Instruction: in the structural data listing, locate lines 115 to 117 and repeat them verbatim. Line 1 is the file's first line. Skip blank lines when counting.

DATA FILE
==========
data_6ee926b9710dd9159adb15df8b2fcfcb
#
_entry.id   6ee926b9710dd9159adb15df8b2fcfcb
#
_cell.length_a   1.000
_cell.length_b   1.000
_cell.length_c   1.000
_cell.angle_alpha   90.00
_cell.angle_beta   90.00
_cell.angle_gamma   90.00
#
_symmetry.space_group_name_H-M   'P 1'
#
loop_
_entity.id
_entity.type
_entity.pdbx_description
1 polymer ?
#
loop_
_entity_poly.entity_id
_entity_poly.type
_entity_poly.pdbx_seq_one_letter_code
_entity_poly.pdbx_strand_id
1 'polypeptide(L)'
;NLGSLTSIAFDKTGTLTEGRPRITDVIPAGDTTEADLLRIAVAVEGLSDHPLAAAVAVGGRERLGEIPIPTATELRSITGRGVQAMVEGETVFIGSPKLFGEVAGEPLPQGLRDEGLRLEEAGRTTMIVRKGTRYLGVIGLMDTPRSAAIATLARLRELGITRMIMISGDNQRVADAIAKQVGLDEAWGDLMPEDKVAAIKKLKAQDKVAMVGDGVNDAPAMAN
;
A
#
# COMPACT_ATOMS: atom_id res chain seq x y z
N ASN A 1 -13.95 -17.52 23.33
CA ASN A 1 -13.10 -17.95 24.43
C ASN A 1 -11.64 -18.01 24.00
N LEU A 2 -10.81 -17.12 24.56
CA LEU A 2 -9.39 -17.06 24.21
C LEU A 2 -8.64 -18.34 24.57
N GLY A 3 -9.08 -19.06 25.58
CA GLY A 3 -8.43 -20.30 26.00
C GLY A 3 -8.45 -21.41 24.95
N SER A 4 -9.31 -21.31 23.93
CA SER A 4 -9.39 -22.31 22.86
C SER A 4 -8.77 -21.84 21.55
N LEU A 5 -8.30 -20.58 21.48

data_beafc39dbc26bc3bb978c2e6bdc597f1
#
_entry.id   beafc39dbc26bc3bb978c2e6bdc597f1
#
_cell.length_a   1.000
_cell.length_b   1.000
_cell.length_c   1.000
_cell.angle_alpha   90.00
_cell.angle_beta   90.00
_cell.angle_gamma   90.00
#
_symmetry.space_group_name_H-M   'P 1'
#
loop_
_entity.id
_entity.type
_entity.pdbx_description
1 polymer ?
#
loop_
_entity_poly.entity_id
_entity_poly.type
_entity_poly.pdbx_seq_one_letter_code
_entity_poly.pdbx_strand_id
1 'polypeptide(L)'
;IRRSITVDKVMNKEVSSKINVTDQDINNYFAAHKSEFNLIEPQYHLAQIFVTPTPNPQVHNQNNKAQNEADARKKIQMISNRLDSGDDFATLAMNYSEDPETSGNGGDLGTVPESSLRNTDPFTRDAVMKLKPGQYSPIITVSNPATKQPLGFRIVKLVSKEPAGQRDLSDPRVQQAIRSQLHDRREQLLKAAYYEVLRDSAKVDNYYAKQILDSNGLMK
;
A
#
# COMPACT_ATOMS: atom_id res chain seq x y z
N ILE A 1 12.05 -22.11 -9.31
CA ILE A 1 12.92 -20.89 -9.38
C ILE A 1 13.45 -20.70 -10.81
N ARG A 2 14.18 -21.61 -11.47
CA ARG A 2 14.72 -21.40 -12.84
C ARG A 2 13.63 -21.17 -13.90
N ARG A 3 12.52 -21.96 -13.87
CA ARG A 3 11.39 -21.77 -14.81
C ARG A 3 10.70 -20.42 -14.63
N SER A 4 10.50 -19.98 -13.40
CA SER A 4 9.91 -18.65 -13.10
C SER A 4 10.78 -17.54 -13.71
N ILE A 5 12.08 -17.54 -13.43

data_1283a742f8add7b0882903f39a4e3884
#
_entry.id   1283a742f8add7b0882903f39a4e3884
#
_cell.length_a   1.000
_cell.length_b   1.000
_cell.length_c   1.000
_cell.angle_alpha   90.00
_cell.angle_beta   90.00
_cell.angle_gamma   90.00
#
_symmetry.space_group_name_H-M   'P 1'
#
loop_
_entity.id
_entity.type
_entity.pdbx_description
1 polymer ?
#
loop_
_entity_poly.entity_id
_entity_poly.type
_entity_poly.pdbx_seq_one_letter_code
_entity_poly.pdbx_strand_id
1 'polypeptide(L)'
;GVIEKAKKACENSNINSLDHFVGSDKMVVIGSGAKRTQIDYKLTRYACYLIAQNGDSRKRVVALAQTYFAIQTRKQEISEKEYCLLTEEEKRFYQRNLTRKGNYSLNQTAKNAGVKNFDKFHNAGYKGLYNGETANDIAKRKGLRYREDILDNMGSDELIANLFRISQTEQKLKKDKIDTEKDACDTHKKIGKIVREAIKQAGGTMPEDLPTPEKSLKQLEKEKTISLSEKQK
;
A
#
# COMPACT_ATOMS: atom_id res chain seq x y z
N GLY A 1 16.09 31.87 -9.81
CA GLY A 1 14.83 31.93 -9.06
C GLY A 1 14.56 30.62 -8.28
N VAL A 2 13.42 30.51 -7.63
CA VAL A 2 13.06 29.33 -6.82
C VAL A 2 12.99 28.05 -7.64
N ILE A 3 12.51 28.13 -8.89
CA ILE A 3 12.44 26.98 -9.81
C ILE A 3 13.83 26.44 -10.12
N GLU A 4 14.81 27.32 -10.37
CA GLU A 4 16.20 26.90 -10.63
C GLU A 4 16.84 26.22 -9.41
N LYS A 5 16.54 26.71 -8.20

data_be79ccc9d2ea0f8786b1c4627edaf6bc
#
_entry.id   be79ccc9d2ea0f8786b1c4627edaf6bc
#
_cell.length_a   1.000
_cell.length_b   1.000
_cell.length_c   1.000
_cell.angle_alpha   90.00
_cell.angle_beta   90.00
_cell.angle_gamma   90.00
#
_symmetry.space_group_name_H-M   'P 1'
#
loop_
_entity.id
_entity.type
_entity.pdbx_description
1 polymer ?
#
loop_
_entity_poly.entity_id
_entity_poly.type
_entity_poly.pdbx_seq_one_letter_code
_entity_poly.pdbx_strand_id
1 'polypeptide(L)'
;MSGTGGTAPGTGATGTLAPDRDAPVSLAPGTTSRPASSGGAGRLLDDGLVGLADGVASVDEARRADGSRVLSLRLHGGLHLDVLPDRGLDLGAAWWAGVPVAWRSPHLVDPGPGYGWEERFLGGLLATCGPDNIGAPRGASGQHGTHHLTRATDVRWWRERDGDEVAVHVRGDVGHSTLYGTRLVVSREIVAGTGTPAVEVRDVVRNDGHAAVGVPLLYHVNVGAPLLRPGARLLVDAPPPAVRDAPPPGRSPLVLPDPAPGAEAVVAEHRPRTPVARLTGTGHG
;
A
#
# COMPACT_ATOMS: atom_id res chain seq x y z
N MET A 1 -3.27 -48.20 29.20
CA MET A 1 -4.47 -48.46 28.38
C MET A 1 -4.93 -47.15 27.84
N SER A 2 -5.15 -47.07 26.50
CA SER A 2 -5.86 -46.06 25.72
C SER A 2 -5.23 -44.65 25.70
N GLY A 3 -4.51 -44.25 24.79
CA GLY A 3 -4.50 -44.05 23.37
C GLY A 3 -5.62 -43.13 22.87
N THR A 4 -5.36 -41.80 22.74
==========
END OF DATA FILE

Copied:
#
# COMPACT_ATOMS: atom_id res chain seq x y z
N GLY A 1 16.09 31.87 -9.81